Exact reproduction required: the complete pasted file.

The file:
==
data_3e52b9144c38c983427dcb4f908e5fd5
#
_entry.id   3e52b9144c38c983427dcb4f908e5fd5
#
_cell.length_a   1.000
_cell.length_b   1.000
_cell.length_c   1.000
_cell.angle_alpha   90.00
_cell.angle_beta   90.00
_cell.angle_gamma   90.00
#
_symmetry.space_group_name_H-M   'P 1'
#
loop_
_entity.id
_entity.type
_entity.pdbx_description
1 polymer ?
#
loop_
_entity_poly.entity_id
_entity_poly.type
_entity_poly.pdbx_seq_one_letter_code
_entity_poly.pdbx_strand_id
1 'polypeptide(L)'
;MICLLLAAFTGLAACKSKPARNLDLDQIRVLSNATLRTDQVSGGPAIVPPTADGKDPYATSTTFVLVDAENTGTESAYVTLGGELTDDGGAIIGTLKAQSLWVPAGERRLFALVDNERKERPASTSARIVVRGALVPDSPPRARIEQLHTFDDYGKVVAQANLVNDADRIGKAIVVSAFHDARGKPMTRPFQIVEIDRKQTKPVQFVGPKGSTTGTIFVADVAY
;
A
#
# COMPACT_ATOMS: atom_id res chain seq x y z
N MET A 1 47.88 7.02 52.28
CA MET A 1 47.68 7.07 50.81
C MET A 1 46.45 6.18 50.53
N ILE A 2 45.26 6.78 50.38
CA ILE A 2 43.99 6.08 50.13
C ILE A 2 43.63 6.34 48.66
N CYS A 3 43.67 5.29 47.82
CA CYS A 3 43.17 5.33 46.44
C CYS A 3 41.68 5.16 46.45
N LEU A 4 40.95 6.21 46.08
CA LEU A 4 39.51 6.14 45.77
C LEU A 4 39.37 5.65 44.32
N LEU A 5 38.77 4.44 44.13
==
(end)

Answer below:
data_3e52b9144c38c983427dcb4f908e5fd5
#
_entry.id   3e52b9144c38c983427dcb4f908e5fd5
#
_cell.length_a   1.000
_cell.length_b   1.000
_cell.length_c   1.000
_cell.angle_alpha   90.00
_cell.angle_beta   90.00
_cell.angle_gamma   90.00
#
_symmetry.space_group_name_H-M   'P 1'
#
loop_
_entity.id
_entity.type
_entity.pdbx_description
1 polymer ?
#
loop_
_entity_poly.entity_id
_entity_poly.type
_entity_poly.pdbx_seq_one_letter_code
_entity_poly.pdbx_strand_id
1 'polypeptide(L)'
;MICLLLAAFTGLAACKSKPARNLDLDQIRVLSNATLRTDQVSGGPAIVPPTADGKDPYATSTTFVLVDAENTGTESAYVTLGGELTDDGGAIIGTLKAQSLWVPAGERRLFALVDNERKERPASTSARIVVRGALVPDSPPRARIEQLHTFDDYGKVVAQANLVNDADRIGKAIVVSAFHDARGKPMTRPFQIVEIDRKQTKPVQFVGPKGSTTGTIFVADVAY
;
A
#
# COMPACT_ATOMS: atom_id res chain seq x y z
N MET A 1 47.88 7.02 52.28
CA MET A 1 47.68 7.07 50.81
C MET A 1 46.45 6.18 50.53
N ILE A 2 45.26 6.78 50.38
CA ILE A 2 43.99 6.08 50.13
C ILE A 2 43.63 6.34 48.66
N CYS A 3 43.67 5.29 47.82
CA CYS A 3 43.17 5.33 46.44
C CYS A 3 41.68 5.16 46.45
N LEU A 4 40.95 6.21 46.08
CA LEU A 4 39.51 6.14 45.77
C LEU A 4 39.37 5.65 44.32
N LEU A 5 38.77 4.44 44.13